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Old 08-10-2014, 02:55 PM
 
208 posts, read 280,989 times
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Ok, last year we moved from Massachusetts to Ammon, and are completely dismayed at the lack of good outdoor swim clubs/pools in the area. Most of what we hear is that it's because the season is so short here. To us, we're scratching our heads because in MA our season was no longer and on our street of 7 homes, there were 3 of us with in-ground pools. Where I grew up in PA, our township had 3 community pools, which were huge (baby pool, intermediate pool, and olympic size pool with separate diving area), and season was only June - Sept. there too. Anyway, since we are VERY MUCH missing our backyard pool and not much here by way of options, we are considering putting a pool in. I was wondering a couple of things: 1) Does anyone know Ammon's restrictions/regulations on putting a pool in (I couldn't find anything online and don't want to call the town just yet) 2) Is it really the "short" season or does it have to do with maybe the cost is much higher here than other areas of the country because not many people put them in or 3) Does it have to do with trying to dig down - depending where you are shale, etc? Any insight would be appreciated.
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Old 08-11-2014, 01:59 PM
 
Location: WY
6,127 posts, read 4,296,138 times
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Quote:
Originally Posted by atvwife View Post
Ok, last year we moved from Massachusetts to Ammon, and are completely dismayed at the lack of good outdoor swim clubs/pools in the area. Most of what we hear is that it's because the season is so short here. .
I'm sure that the short season here is one reason why there are fewer outdoor pools than what you are used to. As someone who ran indoor and outdoor pools at the municipal (city government) level I can also tell you that straight pools (as opposed to water parks) are not money making propositions. In fact they are money pits. Chemicals are expensive and constantly rising. The costs of water, electricity, parts and maintenance are high, many pools have difficulty finding enough staff to safely man the pool (and turnover is high - a constantly revolving door of training, hiring, inservicing, rinse and repeat), and consumers will not pay a high entrance fee for a straight 25 or 50 meter pool without play features.

Cities generally provided pools in the past regardless of how much money they were losing because it was a service to the community. Budgets have tightened considerably over the years (and existing pools are beginning to reach the end of their projected lifespans). There is just not enough money to build (and then absorb financial losses) a money losing outdoor pool (or indoor pool for that matter), and there is not enough money to build and then absorb the financial losses of a water park.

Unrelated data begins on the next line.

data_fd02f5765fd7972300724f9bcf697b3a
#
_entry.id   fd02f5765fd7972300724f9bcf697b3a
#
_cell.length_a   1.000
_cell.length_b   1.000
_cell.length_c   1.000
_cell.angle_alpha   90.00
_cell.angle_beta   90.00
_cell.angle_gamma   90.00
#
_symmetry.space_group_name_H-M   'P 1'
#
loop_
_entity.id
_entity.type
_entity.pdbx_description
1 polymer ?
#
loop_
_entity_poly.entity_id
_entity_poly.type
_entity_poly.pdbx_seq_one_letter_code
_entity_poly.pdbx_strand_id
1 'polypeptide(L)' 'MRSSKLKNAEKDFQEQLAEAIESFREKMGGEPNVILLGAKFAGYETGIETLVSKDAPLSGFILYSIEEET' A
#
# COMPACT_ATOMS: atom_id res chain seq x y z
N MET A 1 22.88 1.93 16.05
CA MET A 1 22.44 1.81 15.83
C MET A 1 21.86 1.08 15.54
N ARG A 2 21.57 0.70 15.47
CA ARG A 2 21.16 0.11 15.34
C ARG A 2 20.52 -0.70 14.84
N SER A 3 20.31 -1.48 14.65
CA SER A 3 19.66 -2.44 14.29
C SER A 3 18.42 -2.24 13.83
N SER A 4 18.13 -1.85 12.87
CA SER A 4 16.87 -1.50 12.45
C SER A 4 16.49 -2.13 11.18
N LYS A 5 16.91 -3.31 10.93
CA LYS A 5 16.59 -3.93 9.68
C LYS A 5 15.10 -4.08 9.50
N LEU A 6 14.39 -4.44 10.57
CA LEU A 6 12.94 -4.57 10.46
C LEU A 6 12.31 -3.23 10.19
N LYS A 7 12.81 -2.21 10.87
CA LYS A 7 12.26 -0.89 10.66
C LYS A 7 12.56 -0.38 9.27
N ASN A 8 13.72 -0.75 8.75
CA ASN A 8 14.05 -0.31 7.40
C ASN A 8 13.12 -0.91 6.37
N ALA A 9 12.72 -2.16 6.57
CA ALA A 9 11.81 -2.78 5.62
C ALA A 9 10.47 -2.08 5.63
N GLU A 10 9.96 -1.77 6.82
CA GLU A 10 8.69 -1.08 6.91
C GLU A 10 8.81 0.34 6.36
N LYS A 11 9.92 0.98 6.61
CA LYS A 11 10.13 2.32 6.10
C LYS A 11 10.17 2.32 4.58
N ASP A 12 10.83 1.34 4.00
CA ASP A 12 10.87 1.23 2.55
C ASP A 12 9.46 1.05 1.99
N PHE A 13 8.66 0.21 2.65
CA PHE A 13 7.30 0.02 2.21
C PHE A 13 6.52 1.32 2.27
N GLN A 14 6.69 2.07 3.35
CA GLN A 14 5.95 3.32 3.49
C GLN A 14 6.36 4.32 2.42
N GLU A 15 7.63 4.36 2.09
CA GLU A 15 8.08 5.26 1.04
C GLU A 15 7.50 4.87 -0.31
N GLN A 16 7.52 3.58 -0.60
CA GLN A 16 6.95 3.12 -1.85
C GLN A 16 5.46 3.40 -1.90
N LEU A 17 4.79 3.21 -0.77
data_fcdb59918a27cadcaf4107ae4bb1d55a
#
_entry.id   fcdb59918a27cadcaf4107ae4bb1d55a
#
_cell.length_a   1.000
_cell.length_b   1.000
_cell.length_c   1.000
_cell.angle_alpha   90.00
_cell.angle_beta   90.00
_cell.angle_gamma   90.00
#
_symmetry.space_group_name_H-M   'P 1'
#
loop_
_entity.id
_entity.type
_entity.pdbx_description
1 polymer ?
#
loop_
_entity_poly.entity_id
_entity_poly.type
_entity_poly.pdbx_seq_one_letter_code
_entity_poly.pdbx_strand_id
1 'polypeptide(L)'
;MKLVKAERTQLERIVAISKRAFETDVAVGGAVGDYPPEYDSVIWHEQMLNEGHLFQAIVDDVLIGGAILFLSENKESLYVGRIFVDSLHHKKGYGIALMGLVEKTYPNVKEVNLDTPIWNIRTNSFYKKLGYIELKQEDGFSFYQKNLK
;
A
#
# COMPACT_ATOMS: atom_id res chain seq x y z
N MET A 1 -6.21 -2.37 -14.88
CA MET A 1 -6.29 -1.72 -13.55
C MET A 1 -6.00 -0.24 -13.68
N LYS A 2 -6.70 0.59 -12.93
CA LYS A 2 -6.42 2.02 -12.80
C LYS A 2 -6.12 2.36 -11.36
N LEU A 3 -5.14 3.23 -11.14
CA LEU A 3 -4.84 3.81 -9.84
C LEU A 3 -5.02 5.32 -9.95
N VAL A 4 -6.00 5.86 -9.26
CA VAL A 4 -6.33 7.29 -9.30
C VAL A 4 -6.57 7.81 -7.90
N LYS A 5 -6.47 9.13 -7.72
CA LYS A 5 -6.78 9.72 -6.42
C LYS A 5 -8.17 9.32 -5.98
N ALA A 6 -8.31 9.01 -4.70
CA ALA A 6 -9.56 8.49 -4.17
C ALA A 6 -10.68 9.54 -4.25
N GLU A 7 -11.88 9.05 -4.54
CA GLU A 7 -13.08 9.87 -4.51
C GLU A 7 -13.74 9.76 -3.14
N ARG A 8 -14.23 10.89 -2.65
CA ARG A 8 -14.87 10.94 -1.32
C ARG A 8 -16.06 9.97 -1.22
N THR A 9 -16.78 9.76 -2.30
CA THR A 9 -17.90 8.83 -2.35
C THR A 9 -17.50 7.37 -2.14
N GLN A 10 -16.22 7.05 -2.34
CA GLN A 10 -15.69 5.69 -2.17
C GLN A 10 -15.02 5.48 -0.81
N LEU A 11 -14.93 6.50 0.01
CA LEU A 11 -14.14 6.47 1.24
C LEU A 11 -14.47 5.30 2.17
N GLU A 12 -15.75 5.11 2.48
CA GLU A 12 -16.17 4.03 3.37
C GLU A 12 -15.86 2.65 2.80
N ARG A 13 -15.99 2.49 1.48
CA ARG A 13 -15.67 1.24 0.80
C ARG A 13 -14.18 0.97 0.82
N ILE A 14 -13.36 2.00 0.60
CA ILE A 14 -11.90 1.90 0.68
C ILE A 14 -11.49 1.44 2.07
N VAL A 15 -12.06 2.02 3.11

There are other possible reasons for limited swim club/pool options - eg. a landlocked state with unlimited outdoor recreation opportunities already available, a culture more inclined towards hunting and fishing than competitive swimming, cities that find it more cost effective to provide lifeguards (or not) at local reservoirs as opposed to concrete holes in the ground. Likely other reasons I haven't thought off right now, as well.
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Old 08-11-2014, 10:50 PM
 
8,440 posts, read 11,939,603 times
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Default Private Pools Exist

ATV Wife,

Those with private pools don't to talk about them much. But you'd be far from the first to have a private pool.

I really can't remember how long ago I saw the first private pool on my road 30 yrs. maybe.

You may want to consider an enclosed pool with a retracting roof so you can use it more.

Ultimately, you are going to have to talk to Ammon about it. Some neighborhoods may or may not have restrictions. I'd find out that party before I asked builders etc.

Good luck.

MSR
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Old 08-12-2014, 11:18 PM
 
208 posts, read 280,989 times
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Quote:
Originally Posted by Mtn. States Resident View Post
ATV Wife,

Those with private pools don't to talk about them much. But you'd be far from the first to have a private pool.

I really can't remember how long ago I saw the first private pool on my road 30 yrs. maybe.

You may want to consider an enclosed pool with a retracting roof so you can use it more.

Ultimately, you are going to have to talk to Ammon about it. Some neighborhoods may or may not have restrictions. I'd find out that party before I asked builders etc.

Good luck.

MSR
I think you're right - talk to Ammon and then try to find a contractor that does them - which doesn't seem to be in great supply either. As far as the retractable roof, we actually have access to getting solar equipment at cost, and would plan to heat the pool with solar and heat the concrete for cooler months (kind of like the hot pool at Sun Valley resort). With minimal access to installation the cost may just be way too much, but it's worth looking into. There are great places like Heise, etc, but everything is so crowded and busy..it'd be so nice to have our own pool again...plus...gotta give the neighbors a good hangout
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Old 08-13-2014, 05:28 PM